Congress knocked down Bilbray’s request, eventually designating $1.2 million from the 2010 Defense Appropriations Bill to General Atomics for the project, according to earmark data collected by nonpartisan group Taxpayers for Common Sense.
Bilbray said the Predator C drones, developed and manufactured by General Atomics, were specifically requested by military commanders.
“That was one of those issues where you go to Afghanistan and you ask the commander, ‘What can I do for you back in Washington?’ and he said two things: reduce the weight of body armor by 50 percent and get me more Predators,” Bilbray said.
Firm focus on algae
As a member of the House Energy and Commerce Committee, Bilbray has supported alternative energy initiatives, including a solar energy regulatory relief act. But he’s had a firm focus on algae biofuel.
None of Bilbray’s biofuel bills have become law, and his current algae tax credit bill is not yet scheduled for a vote, according to a spokesman for the House Energy and Commerce Committee.
In the past three congressional sessions, Bilbray has introduced a version of a bill that would give algae fuel companies the same $1.01-per-gallon tax credit afforded to cellulosic biofuels, such as ethanol, in the Clean Air Act. Essentially, the tax credit knocks $1.01 off the price of each gallon of algae-based fuel. This past session, Bilbray also sponsored a bill that would boost the visibility of algae fuel while allowing states to opt out of an ethanol mandate.
“This legislation will grant algae-based fuel access to a greater market share of the renewable fuels standard and clarifies that algae-based fuels qualify for relevant tax incentives,” said Bilbray in a press release when the tax credit bill was most recently introduced.
Algae-based biofuel producers were not included in original tax credits because the technology did not exist when the credits were added to the Clean Air Act, said John Williams of the Algal Biomass Organization.
“The only game in town was corn and soy biodiesel,” Williams said, calling it a “classic case” of technology outpacing legislation. “At the time there was nothing else.”
Bilbray is adamant that “the benefits that are given to ethanol should apply to other biofuels. We need to break the ethanol monopoly on mandates and subsidies, which is an economic and an environmental issue,” he said.
A long-term tax credit policy, like the one Bilbray proposed, are useful not only to increase a company’s bottom line, but to make prospective investors more likely to drop money on the technology, said Jim Lane, editor and publisher of Biofuels Digest, a trade publication for the biofuel industry.
A tax credit can “assist companies to raise money faster because it means they will commercialize faster,” Lane said. “It brings a higher rate of return.”
Big race, big money
Thanks to redistricting, the 52nd has a competitive congressional race for the first time in years. Once a safe Republican district, it now has a competitive mix of Republican, Democrat and independent voters.
The new 52nd district covers coastal San Diego and northeast areas up to Poway. Bilbray has represented the current 50th district since 2006, and was a congressman in the 1990s.
His main competitors in the June primary are Democrats Scott Peters, Unified Port of San Diego commissioner and former San Diego city councilman, and Lori Saldaña, former state assemblywoman.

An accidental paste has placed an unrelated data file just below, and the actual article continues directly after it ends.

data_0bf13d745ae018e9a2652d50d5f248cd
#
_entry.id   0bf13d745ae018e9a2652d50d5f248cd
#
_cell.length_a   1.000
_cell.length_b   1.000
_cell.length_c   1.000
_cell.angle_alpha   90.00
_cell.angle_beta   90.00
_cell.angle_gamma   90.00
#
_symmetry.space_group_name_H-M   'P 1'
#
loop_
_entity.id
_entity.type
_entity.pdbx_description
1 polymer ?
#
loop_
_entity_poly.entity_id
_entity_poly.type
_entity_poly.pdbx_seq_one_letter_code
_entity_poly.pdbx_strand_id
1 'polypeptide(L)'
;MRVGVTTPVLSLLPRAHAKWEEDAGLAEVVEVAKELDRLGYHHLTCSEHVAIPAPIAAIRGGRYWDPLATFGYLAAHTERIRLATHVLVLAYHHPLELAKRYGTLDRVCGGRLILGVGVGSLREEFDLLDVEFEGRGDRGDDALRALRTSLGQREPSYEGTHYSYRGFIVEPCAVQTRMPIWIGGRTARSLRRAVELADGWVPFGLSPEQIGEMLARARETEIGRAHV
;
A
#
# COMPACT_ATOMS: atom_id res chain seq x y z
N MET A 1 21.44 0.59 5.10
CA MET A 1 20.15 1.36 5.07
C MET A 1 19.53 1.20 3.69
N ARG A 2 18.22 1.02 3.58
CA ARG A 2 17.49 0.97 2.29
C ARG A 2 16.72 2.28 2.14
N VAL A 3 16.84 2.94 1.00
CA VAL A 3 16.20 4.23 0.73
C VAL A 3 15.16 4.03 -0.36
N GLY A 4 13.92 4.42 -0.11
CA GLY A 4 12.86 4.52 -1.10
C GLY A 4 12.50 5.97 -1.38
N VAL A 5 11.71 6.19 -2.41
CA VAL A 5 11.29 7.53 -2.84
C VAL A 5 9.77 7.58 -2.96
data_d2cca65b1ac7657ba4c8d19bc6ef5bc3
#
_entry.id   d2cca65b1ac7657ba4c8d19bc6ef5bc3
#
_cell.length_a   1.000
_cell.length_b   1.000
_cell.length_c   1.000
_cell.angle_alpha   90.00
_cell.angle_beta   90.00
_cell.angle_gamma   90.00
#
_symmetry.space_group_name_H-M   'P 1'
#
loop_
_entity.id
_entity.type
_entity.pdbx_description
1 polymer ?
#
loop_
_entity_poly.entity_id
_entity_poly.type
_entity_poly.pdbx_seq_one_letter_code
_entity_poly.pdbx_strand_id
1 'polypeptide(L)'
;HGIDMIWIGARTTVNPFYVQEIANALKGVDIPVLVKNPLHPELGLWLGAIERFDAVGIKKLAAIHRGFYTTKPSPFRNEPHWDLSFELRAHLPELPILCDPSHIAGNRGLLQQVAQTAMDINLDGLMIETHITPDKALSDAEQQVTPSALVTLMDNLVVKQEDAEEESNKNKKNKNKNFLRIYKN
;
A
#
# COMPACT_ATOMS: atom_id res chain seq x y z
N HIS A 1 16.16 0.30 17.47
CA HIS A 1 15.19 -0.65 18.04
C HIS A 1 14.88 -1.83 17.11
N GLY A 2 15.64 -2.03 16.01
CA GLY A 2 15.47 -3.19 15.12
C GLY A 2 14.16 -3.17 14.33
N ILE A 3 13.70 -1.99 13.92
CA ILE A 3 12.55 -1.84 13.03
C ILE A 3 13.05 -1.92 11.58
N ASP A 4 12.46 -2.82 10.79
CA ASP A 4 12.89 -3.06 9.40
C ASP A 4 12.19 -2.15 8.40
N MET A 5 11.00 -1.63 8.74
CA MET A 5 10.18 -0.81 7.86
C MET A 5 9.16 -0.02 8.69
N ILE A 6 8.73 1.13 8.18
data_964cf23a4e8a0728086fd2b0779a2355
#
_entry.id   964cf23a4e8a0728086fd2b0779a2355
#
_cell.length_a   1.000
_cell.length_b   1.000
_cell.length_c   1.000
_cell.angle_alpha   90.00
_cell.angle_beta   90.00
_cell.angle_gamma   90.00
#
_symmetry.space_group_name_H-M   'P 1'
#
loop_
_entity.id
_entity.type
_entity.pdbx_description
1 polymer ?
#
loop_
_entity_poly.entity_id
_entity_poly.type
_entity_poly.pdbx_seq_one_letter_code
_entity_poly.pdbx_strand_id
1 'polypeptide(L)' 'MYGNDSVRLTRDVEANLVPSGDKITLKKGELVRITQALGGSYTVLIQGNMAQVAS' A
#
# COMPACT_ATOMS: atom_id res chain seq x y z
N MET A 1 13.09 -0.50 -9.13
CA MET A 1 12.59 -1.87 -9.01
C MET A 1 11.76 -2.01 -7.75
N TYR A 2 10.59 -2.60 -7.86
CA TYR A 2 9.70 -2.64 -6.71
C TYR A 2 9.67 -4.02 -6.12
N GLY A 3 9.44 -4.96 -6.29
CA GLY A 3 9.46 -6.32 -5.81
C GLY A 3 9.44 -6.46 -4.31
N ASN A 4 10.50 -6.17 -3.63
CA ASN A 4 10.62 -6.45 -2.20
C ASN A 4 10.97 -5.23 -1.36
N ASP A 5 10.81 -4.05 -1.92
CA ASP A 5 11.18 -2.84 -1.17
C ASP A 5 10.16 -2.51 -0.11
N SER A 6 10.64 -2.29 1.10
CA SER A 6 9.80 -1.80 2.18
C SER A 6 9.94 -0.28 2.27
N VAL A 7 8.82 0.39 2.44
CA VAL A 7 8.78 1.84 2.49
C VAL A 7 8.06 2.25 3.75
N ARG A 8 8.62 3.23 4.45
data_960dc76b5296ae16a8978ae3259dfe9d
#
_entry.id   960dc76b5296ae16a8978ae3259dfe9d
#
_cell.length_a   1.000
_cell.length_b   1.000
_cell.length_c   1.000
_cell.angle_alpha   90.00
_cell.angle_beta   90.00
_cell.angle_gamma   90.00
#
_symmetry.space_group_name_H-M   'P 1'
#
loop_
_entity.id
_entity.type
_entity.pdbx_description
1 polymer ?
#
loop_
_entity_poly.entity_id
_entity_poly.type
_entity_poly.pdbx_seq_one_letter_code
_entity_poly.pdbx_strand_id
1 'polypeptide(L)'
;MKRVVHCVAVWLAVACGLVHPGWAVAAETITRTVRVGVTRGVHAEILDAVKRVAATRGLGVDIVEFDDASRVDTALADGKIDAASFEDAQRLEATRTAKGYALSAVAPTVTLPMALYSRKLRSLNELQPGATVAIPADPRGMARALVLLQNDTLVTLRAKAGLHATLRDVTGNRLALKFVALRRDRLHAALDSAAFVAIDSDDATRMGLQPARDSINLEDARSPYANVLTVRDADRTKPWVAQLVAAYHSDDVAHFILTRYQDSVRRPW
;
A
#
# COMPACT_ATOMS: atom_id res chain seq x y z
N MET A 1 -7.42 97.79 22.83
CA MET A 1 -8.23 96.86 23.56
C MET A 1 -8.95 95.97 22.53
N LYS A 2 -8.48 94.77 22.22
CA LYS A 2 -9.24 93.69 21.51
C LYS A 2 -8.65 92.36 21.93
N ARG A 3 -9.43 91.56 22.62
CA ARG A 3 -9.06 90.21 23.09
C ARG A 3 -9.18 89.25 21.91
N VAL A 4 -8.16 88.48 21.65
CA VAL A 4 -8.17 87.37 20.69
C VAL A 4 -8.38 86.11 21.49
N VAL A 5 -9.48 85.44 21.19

“You have two top-tier Democratic candidates,” Kousser said. “You didn’t see those kind of candidates entering this race before.”
Neither Peters or Saldaña reported receiving donations from General Atomics or Sapphire Energy, according to their most recent campaign finance filings with the FEC.
While companies’ donations show their support of candidates, the money given directly to candidates’ campaigns will make little difference in the election, Kousser said. That’s because those contributions are limited by law.
But with new federal court rulings, companies can give as much as they want to so-called super PACs, or independent expenditure committees, who may raise and spend as much as they please to support or defeat candidates. While donors must be disclosed, it is tougher to track where they spend their money.
Political observers have predicted that a competitive, high-profile race like the 52nd will be sure to capture national super PAC money. So far, there is no indication that they have spent money in advance of the primary or that General Atomics or Sapphire Energy have contributed to a super PAC that might back Bilbray.
“This money is going to look like small potatoes by the time this race is done,” Kousser said. “All these donations will be washed away by the national money that is going to come in outside and over and above these direct expenditure limits.”
Here are other notable facts about Bilbray’s most recent legislative history:
- In addition to boosting algae biofuel and alternative energy, Bilbray’s legislative priorities include establishing a skin cancer research fund (his daughter is a melanoma patient), legislation that would eliminate a tax on assets earned overseas by U.S. companies and a bill that would repeal a medical device tax.
- Since 2009, three pieces of his legislation have passed the House: one procedural, one assisting a surface water reclamation project in San Diego County, and a resolution supporting a science and engineering festival.
- Seventy companies and other groups registered to lobby on his bills. Of those, at least 20 have donated money to Bilbray since 2008.
- Bilbray has introduced fifteen bills since November.
- According to House Clerk filings, Bilbray reported no personal financial ties to his top contributors or to those who lobbied legislation he sponsored.
- No top contributors or lobbying organizations reported paying for trips for Bilbray or his staff.